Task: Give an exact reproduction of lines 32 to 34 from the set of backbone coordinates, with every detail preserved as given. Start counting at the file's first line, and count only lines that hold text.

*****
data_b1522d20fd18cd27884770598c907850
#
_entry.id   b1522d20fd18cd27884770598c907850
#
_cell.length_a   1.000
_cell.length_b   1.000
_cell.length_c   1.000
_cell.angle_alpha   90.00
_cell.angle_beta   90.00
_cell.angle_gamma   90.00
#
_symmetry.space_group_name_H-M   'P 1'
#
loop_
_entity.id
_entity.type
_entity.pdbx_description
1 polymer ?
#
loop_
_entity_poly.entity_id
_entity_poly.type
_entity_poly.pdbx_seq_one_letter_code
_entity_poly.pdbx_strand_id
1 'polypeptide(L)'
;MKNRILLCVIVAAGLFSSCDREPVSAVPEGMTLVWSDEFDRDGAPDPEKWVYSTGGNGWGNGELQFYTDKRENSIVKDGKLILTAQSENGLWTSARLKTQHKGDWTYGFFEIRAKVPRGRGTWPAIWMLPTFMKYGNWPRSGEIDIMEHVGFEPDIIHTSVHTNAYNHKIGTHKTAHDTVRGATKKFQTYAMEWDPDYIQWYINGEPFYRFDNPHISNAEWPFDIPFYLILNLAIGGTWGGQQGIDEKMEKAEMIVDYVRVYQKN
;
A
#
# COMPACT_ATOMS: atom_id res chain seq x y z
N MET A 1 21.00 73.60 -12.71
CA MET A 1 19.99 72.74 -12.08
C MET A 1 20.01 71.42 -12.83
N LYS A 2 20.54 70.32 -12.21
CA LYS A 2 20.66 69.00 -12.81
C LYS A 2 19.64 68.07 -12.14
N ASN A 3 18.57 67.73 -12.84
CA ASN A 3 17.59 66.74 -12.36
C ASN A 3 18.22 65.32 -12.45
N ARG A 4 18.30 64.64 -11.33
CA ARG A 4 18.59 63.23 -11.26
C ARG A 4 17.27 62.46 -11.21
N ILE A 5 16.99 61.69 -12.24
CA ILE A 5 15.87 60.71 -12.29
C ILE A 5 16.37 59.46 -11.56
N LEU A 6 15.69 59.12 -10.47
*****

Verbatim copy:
CA MET A 1 19.99 72.74 -12.08
C MET A 1 20.01 71.42 -12.83
N LYS A 2 20.54 70.32 -12.21